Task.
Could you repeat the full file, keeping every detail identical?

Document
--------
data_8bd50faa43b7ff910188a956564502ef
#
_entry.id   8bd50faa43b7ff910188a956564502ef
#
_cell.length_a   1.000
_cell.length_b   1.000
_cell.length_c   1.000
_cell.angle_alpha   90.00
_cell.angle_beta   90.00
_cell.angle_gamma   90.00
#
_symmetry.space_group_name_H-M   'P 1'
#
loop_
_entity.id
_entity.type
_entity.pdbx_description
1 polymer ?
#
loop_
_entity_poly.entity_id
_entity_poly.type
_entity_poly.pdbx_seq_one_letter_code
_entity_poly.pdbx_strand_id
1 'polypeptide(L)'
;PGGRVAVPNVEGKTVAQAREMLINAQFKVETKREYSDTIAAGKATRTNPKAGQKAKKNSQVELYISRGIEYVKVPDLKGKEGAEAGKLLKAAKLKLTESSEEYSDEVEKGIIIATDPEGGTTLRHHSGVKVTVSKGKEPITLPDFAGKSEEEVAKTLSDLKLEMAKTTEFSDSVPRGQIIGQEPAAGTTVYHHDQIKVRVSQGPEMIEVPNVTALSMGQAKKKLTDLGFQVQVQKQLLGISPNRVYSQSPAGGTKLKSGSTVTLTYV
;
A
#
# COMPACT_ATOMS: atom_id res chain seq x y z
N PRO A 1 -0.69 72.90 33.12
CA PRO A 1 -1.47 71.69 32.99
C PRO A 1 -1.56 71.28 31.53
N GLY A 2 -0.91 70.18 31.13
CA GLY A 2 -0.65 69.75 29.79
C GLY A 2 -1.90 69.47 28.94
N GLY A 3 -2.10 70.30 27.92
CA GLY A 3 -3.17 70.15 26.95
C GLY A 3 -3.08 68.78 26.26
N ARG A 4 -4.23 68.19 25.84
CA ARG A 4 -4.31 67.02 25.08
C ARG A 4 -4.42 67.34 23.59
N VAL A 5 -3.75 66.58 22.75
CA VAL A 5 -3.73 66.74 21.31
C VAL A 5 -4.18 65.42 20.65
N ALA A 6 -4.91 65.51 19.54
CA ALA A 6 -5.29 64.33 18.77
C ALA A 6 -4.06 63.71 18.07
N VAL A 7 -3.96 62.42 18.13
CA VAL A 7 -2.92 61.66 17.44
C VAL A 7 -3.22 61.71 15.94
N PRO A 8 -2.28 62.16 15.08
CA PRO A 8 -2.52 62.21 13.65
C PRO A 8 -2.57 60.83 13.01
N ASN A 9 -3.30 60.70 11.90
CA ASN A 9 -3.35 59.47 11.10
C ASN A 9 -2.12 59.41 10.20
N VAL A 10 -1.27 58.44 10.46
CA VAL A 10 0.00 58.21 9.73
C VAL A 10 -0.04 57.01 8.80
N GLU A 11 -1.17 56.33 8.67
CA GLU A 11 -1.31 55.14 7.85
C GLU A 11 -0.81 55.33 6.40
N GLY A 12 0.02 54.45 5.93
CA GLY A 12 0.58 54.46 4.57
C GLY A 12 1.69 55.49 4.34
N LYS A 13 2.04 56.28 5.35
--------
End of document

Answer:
data_8bd50faa43b7ff910188a956564502ef
#
_entry.id   8bd50faa43b7ff910188a956564502ef
#
_cell.length_a   1.000
_cell.length_b   1.000
_cell.length_c   1.000
_cell.angle_alpha   90.00
_cell.angle_beta   90.00
_cell.angle_gamma   90.00
#
_symmetry.space_group_name_H-M   'P 1'
#
loop_
_entity.id
_entity.type
_entity.pdbx_description
1 polymer ?
#
loop_
_entity_poly.entity_id
_entity_poly.type
_entity_poly.pdbx_seq_one_letter_code
_entity_poly.pdbx_strand_id
1 'polypeptide(L)'
;PGGRVAVPNVEGKTVAQAREMLINAQFKVETKREYSDTIAAGKATRTNPKAGQKAKKNSQVELYISRGIEYVKVPDLKGKEGAEAGKLLKAAKLKLTESSEEYSDEVEKGIIIATDPEGGTTLRHHSGVKVTVSKGKEPITLPDFAGKSEEEVAKTLSDLKLEMAKTTEFSDSVPRGQIIGQEPAAGTTVYHHDQIKVRVSQGPEMIEVPNVTALSMGQAKKKLTDLGFQVQVQKQLLGISPNRVYSQSPAGGTKLKSGSTVTLTYV
;
A
#
# COMPACT_ATOMS: atom_id res chain seq x y z
N PRO A 1 -0.69 72.90 33.12
CA PRO A 1 -1.47 71.69 32.99
C PRO A 1 -1.56 71.28 31.53
N GLY A 2 -0.91 70.18 31.13
CA GLY A 2 -0.65 69.75 29.79
C GLY A 2 -1.90 69.47 28.94
N GLY A 3 -2.10 70.30 27.92
CA GLY A 3 -3.17 70.15 26.95
C GLY A 3 -3.08 68.78 26.26
N ARG A 4 -4.23 68.19 25.84
CA ARG A 4 -4.31 67.02 25.08
C ARG A 4 -4.42 67.34 23.59
N VAL A 5 -3.75 66.58 22.75
CA VAL A 5 -3.73 66.74 21.31
C VAL A 5 -4.18 65.42 20.65
N ALA A 6 -4.91 65.51 19.54
CA ALA A 6 -5.29 64.33 18.77
C ALA A 6 -4.06 63.71 18.07
N VAL A 7 -3.96 62.42 18.13
CA VAL A 7 -2.92 61.66 17.44
C VAL A 7 -3.22 61.71 15.94
N PRO A 8 -2.28 62.16 15.08
CA PRO A 8 -2.52 62.21 13.65
C PRO A 8 -2.57 60.83 13.01
N ASN A 9 -3.30 60.70 11.90
CA ASN A 9 -3.35 59.47 11.10
C ASN A 9 -2.12 59.41 10.20
N VAL A 10 -1.27 58.44 10.46
CA VAL A 10 0.00 58.21 9.73
C VAL A 10 -0.04 57.01 8.80
N GLU A 11 -1.17 56.33 8.67
CA GLU A 11 -1.31 55.14 7.85
C GLU A 11 -0.81 55.33 6.40
N GLY A 12 0.02 54.45 5.93
CA GLY A 12 0.58 54.46 4.57
C GLY A 12 1.69 55.49 4.34
N LYS A 13 2.04 56.28 5.35